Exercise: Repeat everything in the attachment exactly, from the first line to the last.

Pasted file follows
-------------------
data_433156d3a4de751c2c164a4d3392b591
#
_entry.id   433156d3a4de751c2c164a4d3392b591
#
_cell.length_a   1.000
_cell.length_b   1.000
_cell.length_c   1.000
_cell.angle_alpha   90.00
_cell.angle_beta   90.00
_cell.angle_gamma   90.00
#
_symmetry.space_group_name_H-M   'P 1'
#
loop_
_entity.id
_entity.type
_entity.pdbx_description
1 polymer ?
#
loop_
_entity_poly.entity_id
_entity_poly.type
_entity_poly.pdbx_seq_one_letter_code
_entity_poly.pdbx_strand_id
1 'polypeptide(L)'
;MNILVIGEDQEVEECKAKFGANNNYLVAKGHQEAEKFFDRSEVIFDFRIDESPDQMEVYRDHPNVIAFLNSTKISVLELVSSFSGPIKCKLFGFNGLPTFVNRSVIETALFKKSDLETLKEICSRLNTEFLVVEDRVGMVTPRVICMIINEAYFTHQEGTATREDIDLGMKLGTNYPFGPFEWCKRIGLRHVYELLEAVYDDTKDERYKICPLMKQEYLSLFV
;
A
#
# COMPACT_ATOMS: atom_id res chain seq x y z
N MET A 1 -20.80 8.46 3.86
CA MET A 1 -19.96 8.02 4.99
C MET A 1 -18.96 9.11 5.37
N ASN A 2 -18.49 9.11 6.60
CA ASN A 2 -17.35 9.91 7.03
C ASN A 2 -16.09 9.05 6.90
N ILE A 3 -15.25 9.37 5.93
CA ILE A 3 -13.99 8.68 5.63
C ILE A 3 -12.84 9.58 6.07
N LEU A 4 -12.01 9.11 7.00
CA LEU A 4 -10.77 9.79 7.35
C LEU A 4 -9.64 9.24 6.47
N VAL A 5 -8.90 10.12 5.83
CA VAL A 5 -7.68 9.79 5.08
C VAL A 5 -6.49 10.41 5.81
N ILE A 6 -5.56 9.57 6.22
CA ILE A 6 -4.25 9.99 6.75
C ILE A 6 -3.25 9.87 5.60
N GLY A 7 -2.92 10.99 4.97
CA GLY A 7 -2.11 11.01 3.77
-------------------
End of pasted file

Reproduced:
data_433156d3a4de751c2c164a4d3392b591
#
_entry.id   433156d3a4de751c2c164a4d3392b591
#
_cell.length_a   1.000
_cell.length_b   1.000
_cell.length_c   1.000
_cell.angle_alpha   90.00
_cell.angle_beta   90.00
_cell.angle_gamma   90.00
#
_symmetry.space_group_name_H-M   'P 1'
#
loop_
_entity.id
_entity.type
_entity.pdbx_description
1 polymer ?
#
loop_
_entity_poly.entity_id
_entity_poly.type
_entity_poly.pdbx_seq_one_letter_code
_entity_poly.pdbx_strand_id
1 'polypeptide(L)'
;MNILVIGEDQEVEECKAKFGANNNYLVAKGHQEAEKFFDRSEVIFDFRIDESPDQMEVYRDHPNVIAFLNSTKISVLELVSSFSGPIKCKLFGFNGLPTFVNRSVIETALFKKSDLETLKEICSRLNTEFLVVEDRVGMVTPRVICMIINEAYFTHQEGTATREDIDLGMKLGTNYPFGPFEWCKRIGLRHVYELLEAVYDDTKDERYKICPLMKQEYLSLFV
;
A
#
# COMPACT_ATOMS: atom_id res chain seq x y z
N MET A 1 -20.80 8.46 3.86
CA MET A 1 -19.96 8.02 4.99
C MET A 1 -18.96 9.11 5.37
N ASN A 2 -18.49 9.11 6.60
CA ASN A 2 -17.35 9.91 7.03
C ASN A 2 -16.09 9.05 6.90
N ILE A 3 -15.25 9.37 5.93
CA ILE A 3 -13.99 8.68 5.63
C ILE A 3 -12.84 9.58 6.07
N LEU A 4 -12.01 9.11 7.00
CA LEU A 4 -10.77 9.79 7.35
C LEU A 4 -9.64 9.24 6.47
N VAL A 5 -8.90 10.12 5.83
CA VAL A 5 -7.68 9.79 5.08
C VAL A 5 -6.49 10.41 5.81
N ILE A 6 -5.56 9.57 6.22
CA ILE A 6 -4.25 9.99 6.75
C ILE A 6 -3.25 9.87 5.60
N GLY A 7 -2.92 10.99 4.97
CA GLY A 7 -2.11 11.01 3.77